Housed in a charming beaux arts townhouse with just a hint of neo-gothic, Valverde is immediately alluring. Climbing up the entrance stairs, the homely feel doesn’t fade away. The narrow deep blue hallways, the lovely wood panelling and the moody lighting, convey a sense of homely nostalgia and tradition that is still unmistakably contemporary. With just 25 rooms, the hotel doesn’t feature expansive public areas. The street-facing parlour next to the reception featuring a bold mix of art deco and contemporary pieces is the hotels main lobby. The avenues hustle and bustle is filtered, the noise is but a mere suggestion and the light is soothing. I am home.
Downstairs the restaurant “Sitio”, which translates as place, keeps the mood. Strikingly modern lighting features, combined with newly minted vintage furniture and tasteful art work come together for a tour de force in intimacy and timeless design. Outside is one of Lisbon’s favourite spots: a spectacular landscaped patio with black walls, oriental trees and a markedly iberian feel. The rooms aren’t the largest you’ll find around town, but they are unquestionably among Lisbon’s most stylish. Painted in deep, rich colours, and featuring different art works and antique pieces, they ooze sophistication and elegance.
The staff is dressed in sporty Lacoste, the long lasting French favourite headed by Portuguese designer Filipe Oliveira Baptista. The mâitre de maison, the charming Adélia Carvalho, is passionate about the place and adamant about the type of service she wants the guests to enjoy. Impeccable and friendly, attentive but unobtrusive, Adelia mastered the boutique service formula, and Valverde has been topping guest reviews and rankings all over the web.
For the kitchen she picked Carla Sousa, a smiley Cape Verdian with a knack for fusion, and a deep knowledge of what makes one’s belly happy. I will never forget the exquisite guinea follow I had there for dinner, or the eggs benedict over carob bread at breakfast. Brunches, generously served over live jazz, are quickly becoming a Lisbon classic.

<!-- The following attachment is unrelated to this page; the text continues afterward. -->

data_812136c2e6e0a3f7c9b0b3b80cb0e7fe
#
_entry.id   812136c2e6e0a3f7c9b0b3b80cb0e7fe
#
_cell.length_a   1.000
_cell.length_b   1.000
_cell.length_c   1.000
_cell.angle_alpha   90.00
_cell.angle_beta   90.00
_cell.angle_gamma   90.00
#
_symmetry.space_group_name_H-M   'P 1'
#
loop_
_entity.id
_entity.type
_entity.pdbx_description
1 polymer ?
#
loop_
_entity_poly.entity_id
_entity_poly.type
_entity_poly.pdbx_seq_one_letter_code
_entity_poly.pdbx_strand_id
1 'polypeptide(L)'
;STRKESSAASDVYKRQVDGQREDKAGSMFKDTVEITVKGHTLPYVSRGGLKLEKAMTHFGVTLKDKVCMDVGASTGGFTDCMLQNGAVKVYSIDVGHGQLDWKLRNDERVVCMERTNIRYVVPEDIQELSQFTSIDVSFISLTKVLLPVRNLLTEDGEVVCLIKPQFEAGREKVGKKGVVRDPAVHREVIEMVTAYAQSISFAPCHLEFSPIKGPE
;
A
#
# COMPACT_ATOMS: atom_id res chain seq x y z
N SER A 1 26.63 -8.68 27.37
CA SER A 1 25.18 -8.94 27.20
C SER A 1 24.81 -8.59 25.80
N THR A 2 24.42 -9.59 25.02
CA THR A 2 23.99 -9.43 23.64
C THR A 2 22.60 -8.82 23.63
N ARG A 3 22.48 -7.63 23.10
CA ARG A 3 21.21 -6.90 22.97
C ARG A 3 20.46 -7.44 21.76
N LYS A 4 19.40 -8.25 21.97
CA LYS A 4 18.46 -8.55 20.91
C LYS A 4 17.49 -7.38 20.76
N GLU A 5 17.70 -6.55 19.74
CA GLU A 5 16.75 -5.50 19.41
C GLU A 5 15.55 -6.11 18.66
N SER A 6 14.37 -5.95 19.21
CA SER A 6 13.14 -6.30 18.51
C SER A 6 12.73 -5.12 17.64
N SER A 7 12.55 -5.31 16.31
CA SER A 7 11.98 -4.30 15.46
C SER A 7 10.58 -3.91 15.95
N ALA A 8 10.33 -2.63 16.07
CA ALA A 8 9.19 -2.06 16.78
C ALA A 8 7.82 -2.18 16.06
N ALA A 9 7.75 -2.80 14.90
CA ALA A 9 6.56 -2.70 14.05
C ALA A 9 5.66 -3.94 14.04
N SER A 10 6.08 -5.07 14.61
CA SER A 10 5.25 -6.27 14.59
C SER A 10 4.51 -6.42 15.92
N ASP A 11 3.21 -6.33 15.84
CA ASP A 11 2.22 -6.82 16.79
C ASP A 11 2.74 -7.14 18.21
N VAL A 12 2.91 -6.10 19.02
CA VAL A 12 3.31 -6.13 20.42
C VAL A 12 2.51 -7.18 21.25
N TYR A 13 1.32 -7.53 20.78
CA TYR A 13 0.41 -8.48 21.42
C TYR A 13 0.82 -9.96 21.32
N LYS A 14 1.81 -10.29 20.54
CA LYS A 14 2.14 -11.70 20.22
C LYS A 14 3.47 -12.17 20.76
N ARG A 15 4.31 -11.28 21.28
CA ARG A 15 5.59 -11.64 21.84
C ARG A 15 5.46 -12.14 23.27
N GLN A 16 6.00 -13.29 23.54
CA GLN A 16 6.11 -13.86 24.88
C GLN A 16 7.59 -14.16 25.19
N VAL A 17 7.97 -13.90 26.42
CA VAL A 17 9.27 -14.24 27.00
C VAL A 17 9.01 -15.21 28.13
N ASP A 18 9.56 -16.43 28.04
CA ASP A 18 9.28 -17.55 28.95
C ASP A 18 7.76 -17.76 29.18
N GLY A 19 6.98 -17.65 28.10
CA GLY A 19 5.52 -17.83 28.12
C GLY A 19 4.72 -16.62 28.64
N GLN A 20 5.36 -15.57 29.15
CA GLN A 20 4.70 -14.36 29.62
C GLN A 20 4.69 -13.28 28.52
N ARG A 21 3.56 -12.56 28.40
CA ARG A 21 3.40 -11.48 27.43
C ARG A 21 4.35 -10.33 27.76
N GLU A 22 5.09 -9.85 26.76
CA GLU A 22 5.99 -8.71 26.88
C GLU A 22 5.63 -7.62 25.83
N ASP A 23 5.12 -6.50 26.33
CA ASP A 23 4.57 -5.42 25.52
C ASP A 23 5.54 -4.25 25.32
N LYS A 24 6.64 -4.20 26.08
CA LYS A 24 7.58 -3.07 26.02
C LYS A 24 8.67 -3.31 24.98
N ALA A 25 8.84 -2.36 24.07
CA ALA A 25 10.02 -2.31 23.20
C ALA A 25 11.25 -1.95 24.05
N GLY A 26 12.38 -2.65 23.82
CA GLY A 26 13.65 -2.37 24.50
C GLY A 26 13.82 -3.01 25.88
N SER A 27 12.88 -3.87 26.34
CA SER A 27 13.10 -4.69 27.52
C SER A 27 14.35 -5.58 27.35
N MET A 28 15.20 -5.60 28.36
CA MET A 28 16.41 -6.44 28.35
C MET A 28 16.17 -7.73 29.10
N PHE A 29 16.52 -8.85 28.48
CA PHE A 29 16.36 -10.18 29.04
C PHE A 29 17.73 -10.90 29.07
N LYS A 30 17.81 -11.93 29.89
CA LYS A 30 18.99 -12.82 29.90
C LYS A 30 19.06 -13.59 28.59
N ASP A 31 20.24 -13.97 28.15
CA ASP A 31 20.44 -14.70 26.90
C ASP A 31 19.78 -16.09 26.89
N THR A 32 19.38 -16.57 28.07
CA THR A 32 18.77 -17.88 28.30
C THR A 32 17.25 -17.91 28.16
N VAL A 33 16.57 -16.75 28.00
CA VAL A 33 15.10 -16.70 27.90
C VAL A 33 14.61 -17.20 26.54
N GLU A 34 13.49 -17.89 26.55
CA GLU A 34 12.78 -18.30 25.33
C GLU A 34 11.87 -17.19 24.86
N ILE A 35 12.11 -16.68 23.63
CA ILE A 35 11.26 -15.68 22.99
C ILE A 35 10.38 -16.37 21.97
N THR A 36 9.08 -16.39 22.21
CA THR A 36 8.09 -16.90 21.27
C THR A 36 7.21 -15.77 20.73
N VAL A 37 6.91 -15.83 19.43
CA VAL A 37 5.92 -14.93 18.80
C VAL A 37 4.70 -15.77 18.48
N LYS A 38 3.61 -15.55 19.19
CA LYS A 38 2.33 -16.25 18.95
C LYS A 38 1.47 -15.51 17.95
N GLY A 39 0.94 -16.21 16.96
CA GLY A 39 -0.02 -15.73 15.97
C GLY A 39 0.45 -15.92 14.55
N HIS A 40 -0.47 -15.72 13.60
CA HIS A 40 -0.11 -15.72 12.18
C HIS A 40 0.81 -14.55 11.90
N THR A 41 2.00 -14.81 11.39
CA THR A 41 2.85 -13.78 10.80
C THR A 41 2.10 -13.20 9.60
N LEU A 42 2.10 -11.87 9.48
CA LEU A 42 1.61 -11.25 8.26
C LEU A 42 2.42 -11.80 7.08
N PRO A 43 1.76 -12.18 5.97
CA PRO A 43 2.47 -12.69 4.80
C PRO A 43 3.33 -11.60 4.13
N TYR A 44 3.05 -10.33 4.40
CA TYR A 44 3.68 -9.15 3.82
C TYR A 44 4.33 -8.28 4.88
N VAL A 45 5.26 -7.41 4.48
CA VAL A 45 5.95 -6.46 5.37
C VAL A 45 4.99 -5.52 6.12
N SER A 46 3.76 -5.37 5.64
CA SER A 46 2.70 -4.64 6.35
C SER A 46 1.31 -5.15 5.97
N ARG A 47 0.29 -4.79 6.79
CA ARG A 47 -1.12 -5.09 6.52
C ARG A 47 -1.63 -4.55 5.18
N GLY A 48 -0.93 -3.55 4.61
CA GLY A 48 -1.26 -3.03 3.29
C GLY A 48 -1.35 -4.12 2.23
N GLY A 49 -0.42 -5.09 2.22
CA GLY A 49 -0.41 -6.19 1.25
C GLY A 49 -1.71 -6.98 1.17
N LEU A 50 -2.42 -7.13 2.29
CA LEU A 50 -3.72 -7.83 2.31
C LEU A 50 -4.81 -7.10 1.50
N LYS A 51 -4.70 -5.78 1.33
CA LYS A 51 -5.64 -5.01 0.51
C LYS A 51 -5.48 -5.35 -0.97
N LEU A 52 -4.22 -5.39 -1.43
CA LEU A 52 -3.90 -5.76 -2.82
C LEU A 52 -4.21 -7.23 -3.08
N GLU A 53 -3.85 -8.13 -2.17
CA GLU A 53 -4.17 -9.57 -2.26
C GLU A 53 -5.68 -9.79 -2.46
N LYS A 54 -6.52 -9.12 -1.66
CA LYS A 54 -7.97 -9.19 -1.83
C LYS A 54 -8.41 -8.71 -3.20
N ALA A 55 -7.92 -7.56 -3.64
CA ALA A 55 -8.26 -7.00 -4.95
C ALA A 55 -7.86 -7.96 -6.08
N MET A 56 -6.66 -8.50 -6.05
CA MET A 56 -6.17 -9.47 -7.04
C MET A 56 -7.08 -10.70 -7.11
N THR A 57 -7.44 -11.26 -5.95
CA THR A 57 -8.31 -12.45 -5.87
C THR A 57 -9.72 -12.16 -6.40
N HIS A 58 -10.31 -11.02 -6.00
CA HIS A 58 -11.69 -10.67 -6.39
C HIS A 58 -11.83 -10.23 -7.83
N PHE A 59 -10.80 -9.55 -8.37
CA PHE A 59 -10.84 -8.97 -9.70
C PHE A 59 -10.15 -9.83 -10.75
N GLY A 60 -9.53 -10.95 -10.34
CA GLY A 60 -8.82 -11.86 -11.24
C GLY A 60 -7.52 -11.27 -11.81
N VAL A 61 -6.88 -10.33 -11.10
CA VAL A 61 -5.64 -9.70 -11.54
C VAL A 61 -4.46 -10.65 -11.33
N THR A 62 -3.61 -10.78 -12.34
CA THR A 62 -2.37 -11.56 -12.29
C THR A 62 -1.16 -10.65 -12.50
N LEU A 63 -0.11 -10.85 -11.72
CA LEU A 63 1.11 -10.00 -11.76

José Pedro Vieira and Diogo Rosa Lã are the duo behind the interior design. Their first hotel adventure was the acclaimed Hotel Bairro Alto, in Lisbon’s Chiado area. The aggiornamento of classic late 19th century interiors, combined with bold contemporary art and design icons, made a huge impact. The Vidago Palace came next, and while the public areas of the grand thermal estate are one of a kind, José Pedro and Diogo’s signature approach to comfort and timeless luxury is evident. But Valverde, in its much smaller scale, seems however to be their crown accomplishment. José Pedro visits the property regularly, constantly curating the library, updating the art works, or just hanging around the patio, taking mental notes. The hotel is about to grow, and both Adelia and José Pedro have been secretly plotting the expansion together. And I’m certain I’ll love it.
Is there a more romantic mean of transportation than an old (...)